I can jiggle the drive shaft and there is a little bit of play where the yoke goes into the tranny. Normal?

-Tom
 

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yeah, i don't know what to say... spacers between the converter & flexplate?

that sounds wrong...

the distance from the back of the crank to the front pump on the transmission hasn't changed in a zillion years. so if spacers were used there's something not right with something...

hard to diagnose something when things aren't put together "factory" even aftermarket parts are supposed to be within specifications. so if parts are "made to fit" i'd go back and check those items first...
 

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yeah, i don't know what to say... spacers between the converter & flexplate?

that sounds wrong...

the distance from the back of the crank to the front pump on the transmission hasn't changed in a zillion years. so if spacers were used there's something not right with something...

hard to diagnose something when things aren't put together "factory" even aftermarket parts are supposed to be within specifications. so if parts are "made to fit" i'd go back and check those items first...
X2 if you had to shim your flexplate it is probally wrong one
 

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or on backwards. The raised pads for the torque convertor go towards transmission.

there is a raised edge on the center hole too... if it's installed backwards it's not going to sit flush against the crank and if drawn tight with the bolts it's very possible to warp the flexplate...
 

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Discussion Starter #13
there is a raised edge on the center hole too... if it's installed backwards it's not going to sit flush against the crank and if drawn tight with the bolts it's very possible to warp the flexplate...
It is possible it is on backwards or it is a flexplate for a manual tranny. IDK what was on the motor originally when I got it. I didn't ask. All I know is it came out of a 67 nova.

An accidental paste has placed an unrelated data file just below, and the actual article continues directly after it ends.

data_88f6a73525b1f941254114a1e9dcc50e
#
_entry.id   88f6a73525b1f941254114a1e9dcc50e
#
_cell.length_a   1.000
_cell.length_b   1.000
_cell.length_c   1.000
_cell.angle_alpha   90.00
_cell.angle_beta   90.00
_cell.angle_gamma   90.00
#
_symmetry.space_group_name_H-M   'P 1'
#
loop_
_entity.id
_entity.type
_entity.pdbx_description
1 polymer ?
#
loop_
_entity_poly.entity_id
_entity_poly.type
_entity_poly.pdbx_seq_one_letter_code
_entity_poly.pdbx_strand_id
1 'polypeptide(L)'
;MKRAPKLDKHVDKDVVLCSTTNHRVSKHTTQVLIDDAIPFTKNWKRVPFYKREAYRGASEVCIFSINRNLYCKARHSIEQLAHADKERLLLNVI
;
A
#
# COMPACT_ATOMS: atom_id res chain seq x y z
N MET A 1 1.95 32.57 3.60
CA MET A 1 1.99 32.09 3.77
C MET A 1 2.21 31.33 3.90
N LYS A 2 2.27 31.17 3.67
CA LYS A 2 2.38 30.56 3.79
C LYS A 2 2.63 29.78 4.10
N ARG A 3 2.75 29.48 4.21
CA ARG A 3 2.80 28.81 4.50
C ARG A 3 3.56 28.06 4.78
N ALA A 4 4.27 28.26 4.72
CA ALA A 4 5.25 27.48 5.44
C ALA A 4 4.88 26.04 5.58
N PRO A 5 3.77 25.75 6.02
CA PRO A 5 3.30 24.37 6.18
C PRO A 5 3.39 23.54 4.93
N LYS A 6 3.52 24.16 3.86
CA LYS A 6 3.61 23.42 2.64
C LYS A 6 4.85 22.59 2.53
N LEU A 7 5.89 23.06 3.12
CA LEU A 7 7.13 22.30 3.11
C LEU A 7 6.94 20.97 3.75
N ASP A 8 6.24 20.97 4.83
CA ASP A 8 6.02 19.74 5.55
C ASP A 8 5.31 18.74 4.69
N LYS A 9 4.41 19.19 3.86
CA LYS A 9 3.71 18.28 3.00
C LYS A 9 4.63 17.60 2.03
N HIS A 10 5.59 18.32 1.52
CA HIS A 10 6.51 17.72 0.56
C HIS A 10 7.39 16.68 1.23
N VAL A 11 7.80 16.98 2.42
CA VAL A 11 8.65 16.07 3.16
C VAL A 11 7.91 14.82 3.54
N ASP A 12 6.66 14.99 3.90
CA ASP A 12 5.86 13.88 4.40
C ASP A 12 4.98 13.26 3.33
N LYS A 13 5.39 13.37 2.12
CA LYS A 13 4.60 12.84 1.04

I will take a look when its on the lift at the exhaust shop tomorrow. They gotta fix a leak.

-Tom
 

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It is possible it is on backwards or it is a flexplate for a manual tranny. IDK what was on the motor originally when I got it. I didn't ask. All I know is it came out of a 67 nova.

I will take a look when its on the lift at the exhaust shop tomorrow. They gotta fix a leak.

-Tom
Tom, a flywheel is for a manual trans, a flexplate is for an automatic. ;)

yeah, if it's going to be up on a lift it shouldn't be too hard to shine a flashlight up there and check... easiest to view would be the raised pads Philip REFERRED to. ;)
 

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If the converter has to be pulled up too far usually 1/8" to maybe 3/16" then yes you would have to put shims between the converter and flexplate. If not the converter would be pulled to far out of the transmission pump. The shims or washers need to be close to the same thickness. It won't cause a balance problem, but if the shims or washers aren't close then you would see it when you crank it. I have never had to install shims in any car I have worked on before, but I have heard of it before.
 

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Discussion Starter #19
If the converter has to be pulled up too far usually 1/8" to maybe 3/16" then yes you would have to put shims between the converter and flexplate. If not the converter would be pulled to far out of the transmission pump. The shims or washers need to be close to the same thickness. It won't cause a balance problem, but if the shims or washers aren't close then you would see it when you crank it. I have never had to install shims in any car I have worked on before, but I have heard of it before.
This is what I did. The torque converter came out too far (over 3/16) so I shimmed it with machine washers all around. They are all the same thickness. I used two on each mounting location. One about 1/8 inch and the other about 1/16 inch thick. This moved the converter to just over 1/8 inch from the tranny which I deemed ok.

Flyer: There are no machined pads that I can see. I will squeeze under there and take a picture in a bit.